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British Journal of Educational Technology

Jul 01, 2015 Volume 46, Number 4


Carina Girvan; Sara Hennessy; Manolis Mavrikis; Sara Price; Niall Winters

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Table of Contents

Number of articles: 14

  1. Value creation in online communities for educators

    Sharon E. Booth & Shaun B. Kellogg

    The popularity and pervasiveness of online communities have led researchers and practitioners alike to closely examine the utility of online communities for supporting and facilitating professional... More

    pp. 684-698

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  2. You can lead a horse to water but you cannot make him learn: Smartphone use in higher education

    Chad C. Tossell, Philip Kortum, Clayton Shepard, Ahmad Rahmati & Lin Zhong

    Smartphone technology is penetrating world markets and becoming ubiquitous in most college settings. This study takes a naturalistic approach to explore the use of these devices to support student ... More

    pp. 713-724

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  3. Technology use and learning characteristics of students in higher education: Do generational differences exist?

    Kwok‐Wing Lai & Kian‐Sam Hong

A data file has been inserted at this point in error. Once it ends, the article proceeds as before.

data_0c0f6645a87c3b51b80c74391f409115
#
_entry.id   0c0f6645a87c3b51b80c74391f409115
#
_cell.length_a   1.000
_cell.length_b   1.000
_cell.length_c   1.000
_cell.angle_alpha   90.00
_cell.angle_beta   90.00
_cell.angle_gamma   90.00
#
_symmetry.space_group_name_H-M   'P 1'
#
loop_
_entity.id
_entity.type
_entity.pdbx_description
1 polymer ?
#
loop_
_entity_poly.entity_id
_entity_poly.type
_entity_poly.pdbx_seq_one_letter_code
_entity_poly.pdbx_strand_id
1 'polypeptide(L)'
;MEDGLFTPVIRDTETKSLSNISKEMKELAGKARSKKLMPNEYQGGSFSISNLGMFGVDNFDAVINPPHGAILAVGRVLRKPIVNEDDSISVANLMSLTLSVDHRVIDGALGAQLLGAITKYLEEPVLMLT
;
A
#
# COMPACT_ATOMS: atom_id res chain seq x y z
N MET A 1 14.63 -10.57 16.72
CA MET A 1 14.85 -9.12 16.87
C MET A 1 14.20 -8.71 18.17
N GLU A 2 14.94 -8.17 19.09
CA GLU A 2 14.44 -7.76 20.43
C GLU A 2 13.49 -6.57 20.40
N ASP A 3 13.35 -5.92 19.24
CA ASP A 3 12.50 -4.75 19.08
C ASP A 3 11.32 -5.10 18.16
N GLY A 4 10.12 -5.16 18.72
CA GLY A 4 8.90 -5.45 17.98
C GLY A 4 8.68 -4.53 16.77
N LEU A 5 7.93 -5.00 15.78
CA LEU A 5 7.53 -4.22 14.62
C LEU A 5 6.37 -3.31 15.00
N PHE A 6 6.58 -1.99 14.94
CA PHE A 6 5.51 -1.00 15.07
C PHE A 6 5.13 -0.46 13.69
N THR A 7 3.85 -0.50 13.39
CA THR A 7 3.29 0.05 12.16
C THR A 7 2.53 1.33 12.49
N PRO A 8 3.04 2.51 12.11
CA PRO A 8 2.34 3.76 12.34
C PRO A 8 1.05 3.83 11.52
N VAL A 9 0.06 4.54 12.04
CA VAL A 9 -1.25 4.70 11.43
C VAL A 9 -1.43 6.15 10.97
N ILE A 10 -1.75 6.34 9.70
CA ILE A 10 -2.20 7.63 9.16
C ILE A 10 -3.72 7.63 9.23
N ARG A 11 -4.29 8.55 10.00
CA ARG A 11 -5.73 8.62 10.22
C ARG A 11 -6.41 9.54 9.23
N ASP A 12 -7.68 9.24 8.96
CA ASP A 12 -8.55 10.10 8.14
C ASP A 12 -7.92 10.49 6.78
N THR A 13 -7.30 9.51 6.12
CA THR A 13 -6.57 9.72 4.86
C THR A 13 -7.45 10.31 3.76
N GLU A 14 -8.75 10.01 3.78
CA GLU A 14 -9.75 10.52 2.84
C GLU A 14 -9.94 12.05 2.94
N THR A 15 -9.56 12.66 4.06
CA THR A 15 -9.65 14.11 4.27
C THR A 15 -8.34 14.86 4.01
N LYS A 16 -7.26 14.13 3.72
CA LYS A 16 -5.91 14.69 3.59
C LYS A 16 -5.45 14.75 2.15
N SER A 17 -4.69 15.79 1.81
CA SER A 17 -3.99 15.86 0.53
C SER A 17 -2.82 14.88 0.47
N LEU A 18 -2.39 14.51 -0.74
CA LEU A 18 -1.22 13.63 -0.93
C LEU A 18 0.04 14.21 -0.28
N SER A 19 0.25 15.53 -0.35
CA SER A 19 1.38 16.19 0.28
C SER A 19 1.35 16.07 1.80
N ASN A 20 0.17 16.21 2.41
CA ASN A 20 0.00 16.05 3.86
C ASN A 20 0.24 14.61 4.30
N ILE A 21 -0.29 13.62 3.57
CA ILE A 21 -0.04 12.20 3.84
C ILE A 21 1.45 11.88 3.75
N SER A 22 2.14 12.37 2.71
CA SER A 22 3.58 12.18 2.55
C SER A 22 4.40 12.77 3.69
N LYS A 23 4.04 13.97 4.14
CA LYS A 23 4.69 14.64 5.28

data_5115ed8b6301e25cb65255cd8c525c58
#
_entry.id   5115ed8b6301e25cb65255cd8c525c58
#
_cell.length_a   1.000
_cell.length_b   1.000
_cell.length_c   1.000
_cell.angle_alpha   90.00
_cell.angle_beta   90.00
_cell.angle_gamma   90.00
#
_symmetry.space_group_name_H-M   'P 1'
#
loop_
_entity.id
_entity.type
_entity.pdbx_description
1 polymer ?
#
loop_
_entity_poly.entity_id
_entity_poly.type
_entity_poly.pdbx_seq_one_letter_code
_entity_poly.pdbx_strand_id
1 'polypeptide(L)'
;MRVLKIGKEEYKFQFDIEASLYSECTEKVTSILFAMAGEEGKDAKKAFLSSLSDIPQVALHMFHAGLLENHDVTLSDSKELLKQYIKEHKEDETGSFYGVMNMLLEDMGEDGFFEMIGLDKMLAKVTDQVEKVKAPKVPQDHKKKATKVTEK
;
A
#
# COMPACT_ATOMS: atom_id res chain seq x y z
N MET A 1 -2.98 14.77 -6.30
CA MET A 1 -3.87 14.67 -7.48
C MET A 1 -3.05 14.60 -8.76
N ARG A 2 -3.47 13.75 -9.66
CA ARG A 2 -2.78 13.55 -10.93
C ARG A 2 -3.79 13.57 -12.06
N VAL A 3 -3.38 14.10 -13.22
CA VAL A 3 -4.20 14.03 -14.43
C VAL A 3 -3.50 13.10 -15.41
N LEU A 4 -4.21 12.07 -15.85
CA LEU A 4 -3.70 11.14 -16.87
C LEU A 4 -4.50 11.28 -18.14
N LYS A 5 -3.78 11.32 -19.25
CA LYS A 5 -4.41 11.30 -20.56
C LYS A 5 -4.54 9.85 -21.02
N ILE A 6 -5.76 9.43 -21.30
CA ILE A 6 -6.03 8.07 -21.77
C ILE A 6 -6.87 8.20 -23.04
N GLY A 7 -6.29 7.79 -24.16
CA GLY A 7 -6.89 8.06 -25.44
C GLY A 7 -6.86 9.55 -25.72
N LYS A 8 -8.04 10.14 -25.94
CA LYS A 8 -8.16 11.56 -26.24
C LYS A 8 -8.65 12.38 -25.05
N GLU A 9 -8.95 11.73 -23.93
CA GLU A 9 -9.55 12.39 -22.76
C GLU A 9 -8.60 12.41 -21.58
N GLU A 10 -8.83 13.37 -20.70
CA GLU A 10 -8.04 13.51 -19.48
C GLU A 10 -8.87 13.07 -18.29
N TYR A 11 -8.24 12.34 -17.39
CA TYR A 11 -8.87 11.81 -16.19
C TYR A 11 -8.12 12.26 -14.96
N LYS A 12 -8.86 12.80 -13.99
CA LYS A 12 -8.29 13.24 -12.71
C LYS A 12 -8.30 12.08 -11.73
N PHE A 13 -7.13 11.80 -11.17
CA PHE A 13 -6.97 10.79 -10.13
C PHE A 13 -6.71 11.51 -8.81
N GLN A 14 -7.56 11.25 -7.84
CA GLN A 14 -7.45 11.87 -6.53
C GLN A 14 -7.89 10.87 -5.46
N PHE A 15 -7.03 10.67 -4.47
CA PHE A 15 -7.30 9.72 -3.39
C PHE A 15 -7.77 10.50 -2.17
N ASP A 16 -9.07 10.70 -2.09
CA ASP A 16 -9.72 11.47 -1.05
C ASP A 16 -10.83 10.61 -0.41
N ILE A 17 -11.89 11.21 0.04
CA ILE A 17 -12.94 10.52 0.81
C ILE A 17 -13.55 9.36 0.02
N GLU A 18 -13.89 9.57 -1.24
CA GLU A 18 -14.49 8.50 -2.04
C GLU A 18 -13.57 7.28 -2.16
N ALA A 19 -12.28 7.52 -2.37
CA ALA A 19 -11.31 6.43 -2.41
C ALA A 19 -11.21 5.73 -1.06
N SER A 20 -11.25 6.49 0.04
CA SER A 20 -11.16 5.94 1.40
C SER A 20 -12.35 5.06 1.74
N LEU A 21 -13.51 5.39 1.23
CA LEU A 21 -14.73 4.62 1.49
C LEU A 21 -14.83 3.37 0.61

As digital technologies form an inextricable part of young people's everyday lives, some commentators claim that the current generation of learners think and learn differently from their... More

    pp. 725-738

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  4. A cross-cultural examination of the impact of social, organisational and individual factors on educational technology acceptance between British and Lebanese university students

    Ali Tarhini, Kate Hone & Xiaohui Liu

    This paper examines the social, organisational and individual factors that may affect students' acceptance of e-learning systems in higher education in a cross-cultural context. A questionnaire was... More

    pp. 739-755

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  5. The effectiveness of online instructional videos in the acquisition and demonstration of cognitive, affective and psychomotor rehabilitation skills

    Darren Cooper & Steve Higgins

    The use of instructional videos to teach clinical skills is an ever growing area of e-learning based upon observational learning that is cited as one of the most basic yet powerful learning... More

    pp. 768-779

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  6. A learning model for enhancing the student's control in educational process using Web 2.0 personal learning environments

    Ebrahim Rahimi, Jan Berg van den & Wim Veen

    In recent educational literature, it has been observed that improving student's control has the potential of increasing his or her feeling of ownership, personal agency and activeness as means to... More

    pp. 780-792

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  7. Factors influencing student preference when comparing handwriting and typing for essay style examinations

    Nora Mogey & Andrew Fluck

    It seems anachronistic that we expect students to handwrite essay examinations when almost all their other work is mediated by computer. Two universities, one in the UK and one in Australia, are... More